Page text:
Amid public anger, Iran’s top leader calls girls’ poisoning ‘unforgivable’

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Iran’s top leader calls girls’ poisoning ‘unforgivable’ amid public anger
WATCH: “If there are individuals behind this,” Iran’s supreme leader Ayatollah Ali Khamenei said. “The relevant governing bodies, enforcement and information bodies, must pursue this and find the leads on this crime.” – Mar 6, 2023

Iran’s supreme leader said on Monday that poisoning schoolgirls is an “unforgivable” crime which should be punished by death if deliberate, state TV reported, amid public anger over a wave of suspected attacks in schools.

Over 1,000 girls have suffered poisoning since November, according to state media and officials, with some politicians blaming religious groups opposed to girls’ education.

The poisonings have come at a critical time for Iran’s clerical rulers after months of protests since the death of a young woman held by police for flouting hijab rules.

“Authorities should seriously pursue the issue of students’ poisoning,” Ayatollah Ali Khamenei was quoted as saying by state TV. “If it is proven deliberate, those perpetrators of this unforgivable crime should be sentenced to capital punishment.”

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Iran schoolgirl poisoning: Biden administration pushing for independent investigation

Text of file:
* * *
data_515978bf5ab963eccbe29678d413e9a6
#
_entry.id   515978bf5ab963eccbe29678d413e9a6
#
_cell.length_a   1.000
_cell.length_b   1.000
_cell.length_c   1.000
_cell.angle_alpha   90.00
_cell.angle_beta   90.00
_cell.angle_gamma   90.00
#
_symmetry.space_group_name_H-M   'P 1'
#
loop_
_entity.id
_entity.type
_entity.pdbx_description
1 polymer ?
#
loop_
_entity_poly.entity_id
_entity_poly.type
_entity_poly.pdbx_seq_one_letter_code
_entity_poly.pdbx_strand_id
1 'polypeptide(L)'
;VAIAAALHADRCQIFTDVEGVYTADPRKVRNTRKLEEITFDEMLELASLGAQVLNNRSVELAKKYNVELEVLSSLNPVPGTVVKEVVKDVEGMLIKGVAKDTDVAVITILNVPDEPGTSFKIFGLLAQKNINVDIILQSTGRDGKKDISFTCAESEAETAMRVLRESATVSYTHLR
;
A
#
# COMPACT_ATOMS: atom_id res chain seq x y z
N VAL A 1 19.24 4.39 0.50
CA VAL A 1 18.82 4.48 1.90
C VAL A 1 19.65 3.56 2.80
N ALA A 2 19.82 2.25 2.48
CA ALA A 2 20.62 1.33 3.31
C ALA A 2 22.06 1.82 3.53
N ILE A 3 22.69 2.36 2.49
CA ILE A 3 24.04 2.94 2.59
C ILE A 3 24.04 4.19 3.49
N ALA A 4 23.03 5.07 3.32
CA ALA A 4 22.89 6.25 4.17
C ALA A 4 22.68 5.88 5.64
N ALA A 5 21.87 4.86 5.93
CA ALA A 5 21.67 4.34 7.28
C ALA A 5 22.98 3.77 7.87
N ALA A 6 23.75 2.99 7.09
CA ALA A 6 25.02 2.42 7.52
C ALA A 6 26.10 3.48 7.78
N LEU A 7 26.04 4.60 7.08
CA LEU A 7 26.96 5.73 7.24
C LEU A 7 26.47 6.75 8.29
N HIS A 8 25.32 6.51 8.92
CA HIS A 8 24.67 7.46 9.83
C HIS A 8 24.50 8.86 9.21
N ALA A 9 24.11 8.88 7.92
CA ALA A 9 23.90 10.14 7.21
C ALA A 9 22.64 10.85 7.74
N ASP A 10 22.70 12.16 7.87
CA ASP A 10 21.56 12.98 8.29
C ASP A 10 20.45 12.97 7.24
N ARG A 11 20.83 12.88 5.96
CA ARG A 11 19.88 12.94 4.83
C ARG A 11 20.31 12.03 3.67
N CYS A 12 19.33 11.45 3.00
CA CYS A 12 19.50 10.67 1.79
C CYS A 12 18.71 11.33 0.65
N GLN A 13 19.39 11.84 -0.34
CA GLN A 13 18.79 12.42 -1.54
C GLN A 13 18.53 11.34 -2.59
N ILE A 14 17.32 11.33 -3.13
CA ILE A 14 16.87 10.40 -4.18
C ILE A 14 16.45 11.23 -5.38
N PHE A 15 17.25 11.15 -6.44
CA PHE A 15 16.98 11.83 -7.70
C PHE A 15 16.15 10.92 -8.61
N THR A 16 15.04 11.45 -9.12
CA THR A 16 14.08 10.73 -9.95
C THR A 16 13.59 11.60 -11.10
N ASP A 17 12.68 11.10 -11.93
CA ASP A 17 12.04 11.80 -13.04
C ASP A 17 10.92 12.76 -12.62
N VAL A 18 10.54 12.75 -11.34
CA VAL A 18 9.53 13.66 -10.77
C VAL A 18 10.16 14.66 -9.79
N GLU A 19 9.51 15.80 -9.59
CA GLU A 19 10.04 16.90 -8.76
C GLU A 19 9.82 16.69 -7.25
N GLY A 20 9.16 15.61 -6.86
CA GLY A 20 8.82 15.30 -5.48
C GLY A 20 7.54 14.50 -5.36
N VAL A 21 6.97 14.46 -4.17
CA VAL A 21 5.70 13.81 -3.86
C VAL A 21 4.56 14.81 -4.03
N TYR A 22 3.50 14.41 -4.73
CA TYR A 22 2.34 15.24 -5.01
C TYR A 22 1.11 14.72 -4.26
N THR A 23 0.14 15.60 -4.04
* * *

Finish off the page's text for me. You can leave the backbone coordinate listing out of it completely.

The poisonings began in November in the holy Shi’ite Muslim city of Qom and spread to 25 of Iran’s 31 provinces, prompting some parents to take children out of school and protest.

Authorities have accused the Islamic Republic’s “enemies” of using the attacks to undermine the clerical establishment. But suspicions have fallen on hardline groups operating as self-declared guardians of their interpretation of Islam.


In 2014, people took to the streets of the city of Isfahan after a wave of acid attacks, which appeared to be aimed at terrorizing women who violated the strict Islamic dress code.

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For the first time since the Islamic Revolution in 1979, schoolgirls have been joining the protests that spiraled after Mahsa Amini’s death in morality police custody.

Some activists have accused the establishment of the poisonings in revenge.

“Now the girls of Iran are paying the price for fighting against the compulsory hijab (veil) and have been poisoned by the clerical establishment,” tweeted New York-based leading Iranian activist Masih Alinejad.

Fearing fresh impetus for protests, authorities have downplayed the poisonings. A judicial probe is underway, though no details of findings have yet been given.

At least one boys’ school has also been targeted in the city of Boroujerd, state media reported.

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